A photographer named Patricia Willocq decided to create a photo essay called “Black Ebony” in order to try and raise awareness to albinism. She wanted people to know that albinism was a congenital condition where a person was unable to produce the typical pigmentation of skin, hair and eyes that resulted in them having far colored skin and a high sensitivity to light.
Patricia was born and raised in the Democratic Republic of Congo and explains the discrimination and violence towards albinos. She tells us that in certain parts of Africa, the people who were born with albinism endured violence on them from superstitious beliefs that some people lived with.
The african healers or “witch doctors” believed that the albino person possessed magical powers that could result in a demand for their body or body parts to be used in amulet so potions.
This belief resulted in an albino person’s death, abductions and grave robbing of an albino person.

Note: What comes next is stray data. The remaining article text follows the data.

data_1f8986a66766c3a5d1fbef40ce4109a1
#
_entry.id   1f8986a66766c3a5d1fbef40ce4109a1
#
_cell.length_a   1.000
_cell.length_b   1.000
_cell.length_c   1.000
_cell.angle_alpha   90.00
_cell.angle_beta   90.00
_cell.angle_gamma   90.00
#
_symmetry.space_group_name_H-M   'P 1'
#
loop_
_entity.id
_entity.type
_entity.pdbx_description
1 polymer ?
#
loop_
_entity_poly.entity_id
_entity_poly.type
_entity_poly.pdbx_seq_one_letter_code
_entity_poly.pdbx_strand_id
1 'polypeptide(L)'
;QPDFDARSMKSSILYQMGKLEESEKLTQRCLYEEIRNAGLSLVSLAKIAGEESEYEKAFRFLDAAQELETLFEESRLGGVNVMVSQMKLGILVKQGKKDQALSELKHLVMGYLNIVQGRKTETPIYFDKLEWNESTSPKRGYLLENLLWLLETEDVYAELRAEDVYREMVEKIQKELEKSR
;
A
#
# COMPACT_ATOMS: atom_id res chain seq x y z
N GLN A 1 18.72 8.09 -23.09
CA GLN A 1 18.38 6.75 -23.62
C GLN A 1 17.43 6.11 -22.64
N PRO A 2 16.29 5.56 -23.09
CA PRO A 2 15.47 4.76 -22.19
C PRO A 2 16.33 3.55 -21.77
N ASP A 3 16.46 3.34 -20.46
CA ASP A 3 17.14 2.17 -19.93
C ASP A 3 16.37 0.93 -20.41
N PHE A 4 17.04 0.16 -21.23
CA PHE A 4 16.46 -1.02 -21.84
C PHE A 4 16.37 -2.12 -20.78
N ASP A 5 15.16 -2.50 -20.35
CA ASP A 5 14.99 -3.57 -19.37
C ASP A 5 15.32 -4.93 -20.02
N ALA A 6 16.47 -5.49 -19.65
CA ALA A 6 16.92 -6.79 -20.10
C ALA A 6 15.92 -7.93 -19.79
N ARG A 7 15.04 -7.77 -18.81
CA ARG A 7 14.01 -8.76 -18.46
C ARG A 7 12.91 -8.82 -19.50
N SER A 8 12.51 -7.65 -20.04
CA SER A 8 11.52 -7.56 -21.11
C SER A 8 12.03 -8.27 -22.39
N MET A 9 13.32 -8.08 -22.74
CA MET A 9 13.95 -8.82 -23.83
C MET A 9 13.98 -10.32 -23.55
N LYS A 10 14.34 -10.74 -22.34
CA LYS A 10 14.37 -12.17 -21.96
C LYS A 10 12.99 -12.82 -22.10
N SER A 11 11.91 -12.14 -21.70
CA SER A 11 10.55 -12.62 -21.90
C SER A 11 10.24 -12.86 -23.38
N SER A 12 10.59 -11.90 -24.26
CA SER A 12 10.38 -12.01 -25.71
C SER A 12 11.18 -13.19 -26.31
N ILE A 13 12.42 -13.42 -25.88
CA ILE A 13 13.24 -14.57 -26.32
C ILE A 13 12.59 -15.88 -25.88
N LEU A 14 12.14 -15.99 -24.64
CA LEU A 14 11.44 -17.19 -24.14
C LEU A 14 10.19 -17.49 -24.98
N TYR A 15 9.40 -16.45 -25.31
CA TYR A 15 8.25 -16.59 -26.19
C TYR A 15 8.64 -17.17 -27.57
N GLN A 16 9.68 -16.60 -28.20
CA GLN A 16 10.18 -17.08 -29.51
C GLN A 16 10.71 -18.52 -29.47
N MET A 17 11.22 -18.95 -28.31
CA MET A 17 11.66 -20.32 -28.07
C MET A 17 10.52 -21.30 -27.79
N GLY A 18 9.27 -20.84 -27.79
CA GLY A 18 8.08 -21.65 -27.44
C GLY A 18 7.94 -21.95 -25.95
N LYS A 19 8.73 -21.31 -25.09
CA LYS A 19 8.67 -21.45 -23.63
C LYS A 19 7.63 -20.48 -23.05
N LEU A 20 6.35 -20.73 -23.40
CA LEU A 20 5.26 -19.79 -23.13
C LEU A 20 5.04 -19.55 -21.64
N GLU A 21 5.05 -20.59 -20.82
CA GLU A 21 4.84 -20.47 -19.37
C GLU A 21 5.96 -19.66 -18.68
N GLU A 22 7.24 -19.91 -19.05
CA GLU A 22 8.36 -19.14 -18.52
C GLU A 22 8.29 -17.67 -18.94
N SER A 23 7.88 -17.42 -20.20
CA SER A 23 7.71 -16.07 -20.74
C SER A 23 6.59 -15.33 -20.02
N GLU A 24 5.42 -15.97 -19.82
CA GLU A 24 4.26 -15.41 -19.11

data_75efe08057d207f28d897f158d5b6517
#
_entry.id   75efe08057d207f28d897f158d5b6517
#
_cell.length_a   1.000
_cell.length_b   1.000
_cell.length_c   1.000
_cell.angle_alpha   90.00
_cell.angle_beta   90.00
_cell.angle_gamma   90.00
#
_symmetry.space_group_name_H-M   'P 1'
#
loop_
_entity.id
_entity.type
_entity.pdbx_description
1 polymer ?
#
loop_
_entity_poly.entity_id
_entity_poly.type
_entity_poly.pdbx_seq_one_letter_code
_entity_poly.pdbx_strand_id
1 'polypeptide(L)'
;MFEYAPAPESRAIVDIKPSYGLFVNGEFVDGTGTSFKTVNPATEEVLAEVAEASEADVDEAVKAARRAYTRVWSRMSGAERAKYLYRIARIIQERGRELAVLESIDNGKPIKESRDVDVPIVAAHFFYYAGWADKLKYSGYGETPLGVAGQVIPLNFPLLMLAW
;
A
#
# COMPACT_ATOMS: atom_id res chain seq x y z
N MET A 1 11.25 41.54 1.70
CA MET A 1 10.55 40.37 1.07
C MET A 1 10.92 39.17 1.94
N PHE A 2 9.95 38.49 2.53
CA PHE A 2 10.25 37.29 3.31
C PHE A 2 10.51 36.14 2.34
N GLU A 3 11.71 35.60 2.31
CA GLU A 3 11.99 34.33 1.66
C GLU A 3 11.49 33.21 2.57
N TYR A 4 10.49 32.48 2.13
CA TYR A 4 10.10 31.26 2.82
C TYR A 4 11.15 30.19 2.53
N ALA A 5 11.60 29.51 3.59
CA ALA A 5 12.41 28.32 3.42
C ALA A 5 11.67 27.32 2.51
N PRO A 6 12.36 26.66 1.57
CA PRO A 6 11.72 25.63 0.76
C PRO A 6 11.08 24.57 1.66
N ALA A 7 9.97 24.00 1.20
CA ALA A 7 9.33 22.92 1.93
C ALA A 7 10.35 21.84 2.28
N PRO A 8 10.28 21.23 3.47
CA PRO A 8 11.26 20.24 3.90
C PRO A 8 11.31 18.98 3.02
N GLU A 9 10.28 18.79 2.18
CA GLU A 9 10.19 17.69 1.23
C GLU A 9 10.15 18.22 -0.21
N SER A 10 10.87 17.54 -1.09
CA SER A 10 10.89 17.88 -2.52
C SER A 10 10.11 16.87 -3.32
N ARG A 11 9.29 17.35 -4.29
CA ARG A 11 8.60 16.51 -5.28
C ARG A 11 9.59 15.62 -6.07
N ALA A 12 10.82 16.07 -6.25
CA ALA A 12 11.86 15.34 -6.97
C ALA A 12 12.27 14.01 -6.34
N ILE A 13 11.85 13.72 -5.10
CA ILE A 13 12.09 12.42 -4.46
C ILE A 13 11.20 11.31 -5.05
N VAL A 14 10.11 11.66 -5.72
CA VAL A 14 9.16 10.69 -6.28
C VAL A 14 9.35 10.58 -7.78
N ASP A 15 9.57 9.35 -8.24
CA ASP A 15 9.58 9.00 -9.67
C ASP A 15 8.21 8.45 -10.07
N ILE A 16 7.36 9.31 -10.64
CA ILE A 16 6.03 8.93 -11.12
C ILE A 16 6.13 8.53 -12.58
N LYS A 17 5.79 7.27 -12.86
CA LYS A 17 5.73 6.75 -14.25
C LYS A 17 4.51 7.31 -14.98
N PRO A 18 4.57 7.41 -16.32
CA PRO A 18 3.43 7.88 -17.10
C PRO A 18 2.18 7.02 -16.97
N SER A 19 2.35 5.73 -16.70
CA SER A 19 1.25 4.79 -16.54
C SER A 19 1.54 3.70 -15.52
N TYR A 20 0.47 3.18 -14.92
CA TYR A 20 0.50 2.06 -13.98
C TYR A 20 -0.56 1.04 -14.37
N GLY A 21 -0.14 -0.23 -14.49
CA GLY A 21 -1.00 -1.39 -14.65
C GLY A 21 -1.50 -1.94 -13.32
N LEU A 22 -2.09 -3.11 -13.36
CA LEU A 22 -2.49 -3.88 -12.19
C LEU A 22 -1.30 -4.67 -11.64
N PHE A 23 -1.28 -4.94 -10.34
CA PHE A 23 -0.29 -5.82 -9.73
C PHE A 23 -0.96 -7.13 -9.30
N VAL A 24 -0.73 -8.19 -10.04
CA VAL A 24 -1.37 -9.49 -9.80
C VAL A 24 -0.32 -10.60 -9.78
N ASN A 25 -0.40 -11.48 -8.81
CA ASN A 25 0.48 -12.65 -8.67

Patricia said, “This photo report is a testimony of hope, courage, love and success to give them the dignity they deserve. It can hopefully be used to promote understanding and tolerance toward people with albinism in the Congo and in the rest of Africa.”
Last week, June 16 marked the second annual International Albinism Awareness Day, that was set-up to shine light on the violence and to try help bring an ending to it.
The United Nations Secretary-General Ban Ki-moon said, “This has led to attacks, abductions and killings of people with albinism, and even to the theft of their bodies from graveyards.”
And he also said, ” I call on all countries and stakeholders to recognize that human rights apply to all people everywhere, including people with albinism.”
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